Following 39 years in exile, the widely known Zen Buddhist monk Thich Nhat Hanh returned to Vietnam in 2005. The visit made the front pages of state-owned newspapers. Initially, the group had government approval, and his return raised expectations that religious restrictions would be relaxed in Vietnam. During this visit, Nhat Hanh’s followers were invited by Abbot Duc Nghi, a member of the official Buddhist Church of Vietnam, to occupy Bat Nha monastery and continue their sectarian practice there. Nhat Hanh’s followers claim that during a sacred ceremony at Plum Village Monastery in 2006 Nghi received a transmission from Nhat Hanh and agreed to let them occupy Bat Nha. Nhat Hanh’s followers spent $1 million developing the monastery, building a meditation hall for 1,800 people. The official support initially given to Nhat Hanh’s supporters is now believed to have been a ploy[dubious –discuss] to get Vietnam off of the US State Department‘s Religious Freedomblacklist, improve chances of entry into the World Trade Organization, and increase foreign investment.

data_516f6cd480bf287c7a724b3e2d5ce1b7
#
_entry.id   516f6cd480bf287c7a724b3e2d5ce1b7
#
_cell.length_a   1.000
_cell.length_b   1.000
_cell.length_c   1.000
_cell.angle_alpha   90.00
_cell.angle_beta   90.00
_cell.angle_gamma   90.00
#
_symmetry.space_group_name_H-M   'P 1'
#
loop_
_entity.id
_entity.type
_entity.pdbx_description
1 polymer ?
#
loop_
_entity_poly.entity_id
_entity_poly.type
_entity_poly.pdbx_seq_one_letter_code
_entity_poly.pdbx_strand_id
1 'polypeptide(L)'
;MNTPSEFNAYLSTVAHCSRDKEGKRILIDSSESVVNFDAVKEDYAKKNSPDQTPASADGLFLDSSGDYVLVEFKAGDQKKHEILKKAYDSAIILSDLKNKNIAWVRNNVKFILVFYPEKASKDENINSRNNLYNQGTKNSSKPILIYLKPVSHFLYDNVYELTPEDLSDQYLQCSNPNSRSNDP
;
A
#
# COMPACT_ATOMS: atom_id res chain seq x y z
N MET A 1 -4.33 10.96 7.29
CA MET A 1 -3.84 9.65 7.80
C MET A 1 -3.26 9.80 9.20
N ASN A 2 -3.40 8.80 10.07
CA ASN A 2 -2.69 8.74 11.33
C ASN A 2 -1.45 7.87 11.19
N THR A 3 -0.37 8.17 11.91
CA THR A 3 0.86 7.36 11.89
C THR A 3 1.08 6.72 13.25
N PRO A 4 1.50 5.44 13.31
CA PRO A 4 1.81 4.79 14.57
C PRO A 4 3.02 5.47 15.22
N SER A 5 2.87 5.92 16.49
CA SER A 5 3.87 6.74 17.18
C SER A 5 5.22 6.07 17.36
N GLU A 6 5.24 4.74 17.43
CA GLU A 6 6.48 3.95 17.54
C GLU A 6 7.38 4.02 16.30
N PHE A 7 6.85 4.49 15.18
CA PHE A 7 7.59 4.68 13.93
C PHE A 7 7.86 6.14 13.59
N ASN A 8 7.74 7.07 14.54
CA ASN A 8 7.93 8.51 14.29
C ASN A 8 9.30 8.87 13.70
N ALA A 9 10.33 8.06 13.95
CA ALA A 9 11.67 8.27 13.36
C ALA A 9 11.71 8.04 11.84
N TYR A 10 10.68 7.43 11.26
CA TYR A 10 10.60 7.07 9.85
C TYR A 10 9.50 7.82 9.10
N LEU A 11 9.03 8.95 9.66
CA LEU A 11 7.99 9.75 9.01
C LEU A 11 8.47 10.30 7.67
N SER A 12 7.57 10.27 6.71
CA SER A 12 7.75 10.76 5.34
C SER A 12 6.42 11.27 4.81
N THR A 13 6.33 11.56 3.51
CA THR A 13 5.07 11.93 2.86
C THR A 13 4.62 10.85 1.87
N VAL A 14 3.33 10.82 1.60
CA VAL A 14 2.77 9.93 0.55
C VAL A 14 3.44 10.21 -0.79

During a later visit to Vietnam in 2007, Nhat Hanh suggested ending government control of religion to President Nguyen Minh Triet. A provincial police officer later spoke to a reporter about this incident, accusing Nhat Hanh of breaking Vietnamese law. The officer said, “[Nhat Hanh] should focus on Buddhism and keep out of politics.”
In 2008, during an interview in Italian television, Nhat Hanh made some statements regarding the Dalai Lama that his followers claim upset Chinese officials, who in turn put pressure on the Vietnamese government. The chairman of Vietnam’s national Committee on Religious Affairs sent a letter which accused Nhat Hanh’s organization of publishing false information about Vietnam on its Web site. It was written that the posted information misrepresented Vietnam’s policies on religion and could undermine national unity. The chairman requested that Nhat Hanh’s followers leave Bat Nha. The letter also stated that Abbot Duc Nghi wished them to leave. “Duc Nghi is breaking a vow that he made to us… We have videotapes of him inviting us to turn the monastery into a place for worship in the Plum Village tradition, even after he dies — life after life. Nobody can go against that wish,” said Brother Phap Kham